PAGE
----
The Nightmare Before Christmas – USA, 1993

The Nightmare Before Christmas is a 1993 American stop-motion animated musical dark fantasy film conceived and produced by Tim Burton (Corpse BrideEd Wood; Mars Attacks!; Sleepy Hollow; Beetlejuice; et al) and directed by Henry Selick. Danny Elfman wrote the songs and score, and provided the singing voice of Jack. The principal voice cast also includes Chris Sarandon, Catherine O’Hara, William Hickey, Ken Page, Paul Reubens, Glenn Shadix and Ed Ivory.

The Nightmare Before Christmas originated in a poem written by Tim Burton in 1982 while he was working as an animator at Walt Disney Feature Animation. With the success of animated short Vincent, Burton began to consider developing The Nightmare Before Christmas. In 1990, he made a development deal and production began in July 1991.

Disney released the film via its adult-orientated Touchstone Pictures banner because they thought the film would be “too dark and scary for kids”, Selick remembered. “Their biggest fear, and why it was kind of a stepchild project, [was] they were afraid of their core audience hating the film and not coming.” To attract a wider audience, it was marketed as Tim Burton’s The Nightmare Before Christmas.

Plot:

Halloween Town is a fantasy world filled with monsters, ghosts, ghouls, goblins, zombies, demons, mummies, vampires, werewolves, and witches. Jack Skellington, the “Pumpkin King” and leader of the town, leads them in organising the annual Halloween celebrations. However, privately Jack has grown weary of the same routine year after year and wants something new.

Wandering in the woods the morning after Halloween, he stumbles across seven trees containing doors leading to towns representing various holidays, and opens a portal to Christmas Town. Awed by the unfamiliar holiday, Jack returns to Halloween Town to show the residents his findings, but they fail to grasp the idea of Christmas and compare everything to their ideas of Halloween, although they do relate to one Christmas Town character; a red lobster-like king who flies at night named “Sandy Claws”.

Jack sequesters himself in his tower to study Christmas and find a way to rationally explain it, but cannot. He ultimately decides that it’s unfair for Christmas Town alone to enjoy the holiday and announces that he and the citizens of Halloween Town will take over Christmas this year. Thus, Jack assigns the citizens of Halloween Town Christmas-themed jobs.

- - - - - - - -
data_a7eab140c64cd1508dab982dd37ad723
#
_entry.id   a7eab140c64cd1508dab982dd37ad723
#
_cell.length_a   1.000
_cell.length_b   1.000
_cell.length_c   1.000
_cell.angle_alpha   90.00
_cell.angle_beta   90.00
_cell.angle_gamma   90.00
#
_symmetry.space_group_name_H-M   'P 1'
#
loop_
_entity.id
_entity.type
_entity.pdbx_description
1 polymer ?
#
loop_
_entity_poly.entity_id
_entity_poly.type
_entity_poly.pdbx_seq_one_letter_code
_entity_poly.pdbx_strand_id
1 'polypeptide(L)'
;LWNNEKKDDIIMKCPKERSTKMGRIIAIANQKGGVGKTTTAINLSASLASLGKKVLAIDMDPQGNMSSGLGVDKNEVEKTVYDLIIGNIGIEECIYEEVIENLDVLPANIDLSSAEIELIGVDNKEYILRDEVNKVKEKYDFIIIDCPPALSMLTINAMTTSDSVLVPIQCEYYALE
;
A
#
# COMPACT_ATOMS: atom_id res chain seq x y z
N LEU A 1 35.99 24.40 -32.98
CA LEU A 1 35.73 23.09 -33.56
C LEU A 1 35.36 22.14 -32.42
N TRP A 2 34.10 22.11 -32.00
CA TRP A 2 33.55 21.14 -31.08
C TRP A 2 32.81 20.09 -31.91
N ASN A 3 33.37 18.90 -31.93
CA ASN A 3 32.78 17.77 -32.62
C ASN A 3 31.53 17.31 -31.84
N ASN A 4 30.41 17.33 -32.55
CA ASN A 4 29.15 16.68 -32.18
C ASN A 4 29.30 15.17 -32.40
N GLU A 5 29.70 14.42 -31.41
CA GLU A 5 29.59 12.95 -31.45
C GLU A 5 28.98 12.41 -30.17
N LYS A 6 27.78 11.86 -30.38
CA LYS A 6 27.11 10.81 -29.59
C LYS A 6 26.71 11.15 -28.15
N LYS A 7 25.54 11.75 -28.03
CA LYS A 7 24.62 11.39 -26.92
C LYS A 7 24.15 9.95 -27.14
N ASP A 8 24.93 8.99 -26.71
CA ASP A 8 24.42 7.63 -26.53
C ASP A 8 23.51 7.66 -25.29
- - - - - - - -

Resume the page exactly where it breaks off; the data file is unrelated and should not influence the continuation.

Jack departs to deliver presents to the world, but the Halloween-styled gifts terrify and attack the populace. As concerns over “Santa’s” behaviour grows, the military takes action and shoots down Jack, causing him to crash in a cemetery. As Jack bemoans the disaster he has made of Christmas, he finds he enjoyed the experience nonetheless, reigniting his love of Halloween.

Jack returns to Halloween Town and finds Oogie’s lair. Oogie tries to kill Jack, but Jack pulls apart the thread holding his cloth form together, revealing a massive pile of bugs that fall into Oogie’s cauldron and are killed. Jack apologises to Santa for his actions, and Santa assures Jack that he can fix things and returns to Christmas Town.

As Santa replaces the Halloween-style presents with genuine ones, the townspeople of Halloween Town celebrate Jack’s return. Santa then visits Halloween Town and brings them a snowfall for the residents to play with. In the graveyard, Jack and Sally declare their love for each other.

Reviews:

” …Nightmare occasionally seems short on story. What it offers instead—morbid whimsy, a winning sweetness, and an abundance of imagination—makes those flaws easy to overlook. Deftly crafted enough to make a skeleton dissecting a teddy bear or the sight of children terrorized by an evil toy duck seem cute, Nightmare taps directly into Burton’s unique sensibility, bringing it to life with highly memorable results.” AV Club

“What a beautifully detailed and beautifully alive world has been created for this film, a film in which every character nuance is perfectly created and every small touch adds to the world of the characters […] The film has clearly been made with love and care…” Flickfeast

“While the over saturation and marketing exploitation surrounding the film may have cheapened the film for some, it really is quite an impressive achievement and judged on its own merits (rather than as the cash cow it seems to have become – just walk into a Hot Topic and take a look around to see for yourself!) the film is still fantastic.” Rock! Shock! Pop!

“One of the many pleasures of Tim Burton’s the Nightmare Before Christmas is that there is not a single recognizable landscape within it. Everything looks strange and haunting. Even Santa Claus would be difficult to recognize without his red-and-white uniform.” Roger Ebert

“It’s kind of like Mad Monster Party, Rudolph the Red-Nosed Reindeer, and The Grinch Who Stole Christmas all rolled into one.  While the plot may be as thin as Jack is, the film is visually dazzling, fast-paced, and enormously entertaining.” The Video Vacuum

Running time:

76 minutes

Box office:

The film’s reported budget was $18 million. It earned $50 million in the United States on its first theatrical run and a further $8.7 million in box office gross in its 2006 reissue. The 2007 and 2008 reissues earned $14.5 million and $1.1 million, respectively, increasing the film’s total box office gross to $76.2 million.

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